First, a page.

Frosting is the best topping for cakes, cookies and cupcakes. However, you will be disappointed if the frosting is too runny and melts from the top of the baked goods. There are a variety of reasons why frosting needs to be thickened, and there are several methods you can try to make it solid. Choose the best method you can try to get the frosting back thick, fluffy, and soft.
Method 1 of 5: Using Quick Solutions
Step 1. Find out if anything is wrong
This could be something that is beyond your control. If the frosting becomes too runny, it may be hot and humid and the ingredients are melting. Or, it's possible that you've added too much liquid by mistake. Whatever the case, you have nothing to worry about! The melted frosting can still be salvaged and turned into thick and creamy so it can still be used on baked goods.
Frosting also tends to crack when stored
Step 2. Stir in your frosting again
It's possible that the frosting didn't mix evenly, or it cracked during storage. Take a whisk or hand mixer and stir the frosting again for 3-4 minutes, and see if the frosting thickens.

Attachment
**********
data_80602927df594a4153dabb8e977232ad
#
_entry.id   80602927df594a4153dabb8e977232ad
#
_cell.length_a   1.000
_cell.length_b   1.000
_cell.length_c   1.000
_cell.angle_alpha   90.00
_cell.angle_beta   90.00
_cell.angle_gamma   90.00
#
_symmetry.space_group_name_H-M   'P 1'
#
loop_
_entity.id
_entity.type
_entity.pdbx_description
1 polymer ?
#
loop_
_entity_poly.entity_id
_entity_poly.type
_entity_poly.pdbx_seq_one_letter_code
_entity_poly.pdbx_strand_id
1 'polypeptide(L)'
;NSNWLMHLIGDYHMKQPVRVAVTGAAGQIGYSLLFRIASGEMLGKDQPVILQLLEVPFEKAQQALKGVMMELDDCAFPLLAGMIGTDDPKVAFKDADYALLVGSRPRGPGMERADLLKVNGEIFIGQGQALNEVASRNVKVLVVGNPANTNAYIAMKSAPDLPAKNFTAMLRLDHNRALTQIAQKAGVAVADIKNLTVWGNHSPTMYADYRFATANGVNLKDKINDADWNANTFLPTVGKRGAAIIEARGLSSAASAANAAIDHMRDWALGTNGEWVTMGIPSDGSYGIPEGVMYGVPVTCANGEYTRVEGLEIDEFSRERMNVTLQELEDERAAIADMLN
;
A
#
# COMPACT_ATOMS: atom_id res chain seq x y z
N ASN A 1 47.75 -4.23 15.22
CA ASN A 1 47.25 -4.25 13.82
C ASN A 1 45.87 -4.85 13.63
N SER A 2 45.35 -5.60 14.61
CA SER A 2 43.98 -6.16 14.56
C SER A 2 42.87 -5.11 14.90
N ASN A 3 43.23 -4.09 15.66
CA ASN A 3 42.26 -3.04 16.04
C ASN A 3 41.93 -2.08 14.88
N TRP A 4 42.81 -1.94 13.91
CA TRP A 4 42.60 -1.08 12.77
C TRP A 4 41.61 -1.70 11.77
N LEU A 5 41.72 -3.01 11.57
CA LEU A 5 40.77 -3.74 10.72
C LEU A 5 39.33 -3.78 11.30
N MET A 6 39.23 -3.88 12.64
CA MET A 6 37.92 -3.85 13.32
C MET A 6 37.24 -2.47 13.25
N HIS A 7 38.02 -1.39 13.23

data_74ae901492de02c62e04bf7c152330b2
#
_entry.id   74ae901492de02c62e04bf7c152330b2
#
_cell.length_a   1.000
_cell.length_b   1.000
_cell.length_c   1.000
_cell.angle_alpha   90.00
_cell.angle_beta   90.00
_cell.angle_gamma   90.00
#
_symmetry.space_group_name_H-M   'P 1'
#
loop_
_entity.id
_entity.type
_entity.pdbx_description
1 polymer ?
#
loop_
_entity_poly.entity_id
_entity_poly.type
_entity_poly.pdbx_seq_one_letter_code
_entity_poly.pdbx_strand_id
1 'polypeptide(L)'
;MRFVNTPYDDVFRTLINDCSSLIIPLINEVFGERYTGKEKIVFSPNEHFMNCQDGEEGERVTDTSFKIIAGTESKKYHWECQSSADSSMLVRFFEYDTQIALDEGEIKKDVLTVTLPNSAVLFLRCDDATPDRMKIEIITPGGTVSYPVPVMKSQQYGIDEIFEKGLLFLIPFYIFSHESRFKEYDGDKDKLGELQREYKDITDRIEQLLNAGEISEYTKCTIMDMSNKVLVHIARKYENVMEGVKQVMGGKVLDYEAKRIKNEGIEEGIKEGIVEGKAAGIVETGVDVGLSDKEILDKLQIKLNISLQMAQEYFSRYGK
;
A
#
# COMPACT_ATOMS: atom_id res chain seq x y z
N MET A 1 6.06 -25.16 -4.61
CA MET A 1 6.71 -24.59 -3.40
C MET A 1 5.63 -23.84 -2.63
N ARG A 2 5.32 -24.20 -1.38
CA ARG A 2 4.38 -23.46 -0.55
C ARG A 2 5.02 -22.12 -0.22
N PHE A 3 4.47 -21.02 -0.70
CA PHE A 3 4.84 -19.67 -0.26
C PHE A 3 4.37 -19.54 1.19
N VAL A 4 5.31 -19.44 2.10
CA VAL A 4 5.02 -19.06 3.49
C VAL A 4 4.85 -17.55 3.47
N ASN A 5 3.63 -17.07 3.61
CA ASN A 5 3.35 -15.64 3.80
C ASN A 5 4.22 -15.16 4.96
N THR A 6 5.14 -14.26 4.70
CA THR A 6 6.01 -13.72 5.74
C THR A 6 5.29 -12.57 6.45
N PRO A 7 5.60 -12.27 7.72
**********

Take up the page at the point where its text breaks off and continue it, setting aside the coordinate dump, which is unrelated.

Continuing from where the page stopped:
This method is very easy to do so it's a good idea to try it first to see if it works
Step 3. Place the frosting in the refrigerator if the ingredients are too warm
Most frostings are made from oil or fat. So the frosting will melt when it gets too warm. If you left the frosting at room temperature or warmer, try placing it in the refrigerator for about 30 minutes, and see if the frosting thickens.
- Once removed from the refrigerator, beat the frosting again until smooth using a hand mixer.
- This method works best with butter or whipped cream-based frosting.
- Skip this method if you already know that your frosting isn't actually warm.
Step 4. Cook the hot frosting for a longer time